What I’ve learned this week #4

I’ve had a good week. Found new ideas, absolutely loved the #ukedchat and the finishing touches to the S3/4 course are taking shape nicely. Things to remember and share from this week include:

1. Newspaper blackout poetry is not only a great random find – it is something I am having fun doing on newspapers left by others on trains! Austin Kleon is credited with starting, or at least popularising, this form of creativity and his website is well worth closer examination.

2. Mood boards – an idea picked up from Michael Mullin presentation last week – may be the missing piece of the puzzle in helping pupils analyse and design good multimedia applications. In previous years and iterations of our courses we placed little importance on research into fonts and colours (because they are not in the arrangements) but I feel that including a little extra detail will increase the enjoyment of the course as well as improve understanding of consistent user interface design. A related Web 2.0 resource Imagespark (http://www.imgspark.com) was another nice find this week. This application allows the creation of online mood boards using photographs which can be uploaded from your own computer. It could be very useful for collaborative mood board creation or for multi-location work. That said, the notepad application which comes with SmartTools is just as useful and files from this can be exported as PDF for posterity – something which Imagespark currently lacks.

3. I’ve turned the following experiences into positives by making them another two entries in my “management don’ts” list (I’m not a manager, this is my personal opinion):

  • DON’T call meetings to tell staff that you don’t know what is happening at the next meeting.

I hope I don’t need to tell you that – apart from highlighting your manager’s lack of confidence in their managers – these are completely unnecessary and a waste of your team’s creative talents! An e-mail or informal aside will suffice. If the time has to be filled productively, allow the team time to work on their delegated development tasks and reschedule for another time if there are agenda items team members want to discuss formally.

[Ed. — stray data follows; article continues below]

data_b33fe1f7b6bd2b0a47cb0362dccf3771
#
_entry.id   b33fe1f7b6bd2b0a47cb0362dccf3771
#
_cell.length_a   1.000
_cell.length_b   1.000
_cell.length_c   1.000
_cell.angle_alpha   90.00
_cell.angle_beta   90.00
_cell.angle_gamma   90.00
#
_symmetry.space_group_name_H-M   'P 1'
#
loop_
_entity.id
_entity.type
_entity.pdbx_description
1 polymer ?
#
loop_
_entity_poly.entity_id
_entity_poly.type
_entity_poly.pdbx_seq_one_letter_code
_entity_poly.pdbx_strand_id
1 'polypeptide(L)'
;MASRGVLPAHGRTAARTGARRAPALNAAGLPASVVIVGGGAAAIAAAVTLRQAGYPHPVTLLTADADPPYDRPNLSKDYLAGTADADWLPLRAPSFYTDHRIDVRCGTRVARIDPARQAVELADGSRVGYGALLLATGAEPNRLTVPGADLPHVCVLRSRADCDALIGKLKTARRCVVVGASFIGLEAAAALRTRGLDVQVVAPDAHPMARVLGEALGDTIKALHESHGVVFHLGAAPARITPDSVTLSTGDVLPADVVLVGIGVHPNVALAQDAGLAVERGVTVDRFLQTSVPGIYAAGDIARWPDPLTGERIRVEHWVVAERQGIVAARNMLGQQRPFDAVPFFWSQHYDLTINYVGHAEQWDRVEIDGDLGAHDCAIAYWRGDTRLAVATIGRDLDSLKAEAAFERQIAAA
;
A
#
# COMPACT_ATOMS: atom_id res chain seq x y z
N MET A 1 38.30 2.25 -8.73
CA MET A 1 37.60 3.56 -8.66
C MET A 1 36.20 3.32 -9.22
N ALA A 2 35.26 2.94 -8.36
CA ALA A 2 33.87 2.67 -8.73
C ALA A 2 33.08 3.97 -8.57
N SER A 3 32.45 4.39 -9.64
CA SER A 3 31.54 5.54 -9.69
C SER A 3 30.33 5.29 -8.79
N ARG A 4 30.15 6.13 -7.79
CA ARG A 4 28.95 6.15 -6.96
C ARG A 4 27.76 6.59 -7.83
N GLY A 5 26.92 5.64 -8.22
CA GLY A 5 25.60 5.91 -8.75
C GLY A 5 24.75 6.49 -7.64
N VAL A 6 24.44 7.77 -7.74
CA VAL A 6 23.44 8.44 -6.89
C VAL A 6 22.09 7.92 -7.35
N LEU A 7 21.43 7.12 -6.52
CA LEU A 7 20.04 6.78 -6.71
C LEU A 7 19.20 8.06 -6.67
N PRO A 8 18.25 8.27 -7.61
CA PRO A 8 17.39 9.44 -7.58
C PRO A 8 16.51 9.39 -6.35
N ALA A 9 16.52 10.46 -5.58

• DON’T start meetings with the phrase “I don’t want anyone to worry about…” and then go on to explain what everyone has to worry about.

It will come as no surprise that this action will definitely cause people in your team to worry. If you don’t want them to worry, distract them with good news. If you want them to be informed about issues that may directly affect their job, tell it straight and be supportive – perhaps reminding your team of or introducing them to opportunities to reduce their workload.

4. Thanks to Roger Neilson (http://twitter.com/didactylos) for pointing out http://www.wix.com. Similar to Weebly, this site offers a great way of creating flash enabled web content. My only gripe is that it hides all HTML from the user so tweaking in code is impossible but as pupils can view the page source within a web browser I think it can be used as a template creator at the very least. I plan to use it with my S2 class to build their school tour website once they have decided on the colour scheme and tried out some prototypes.


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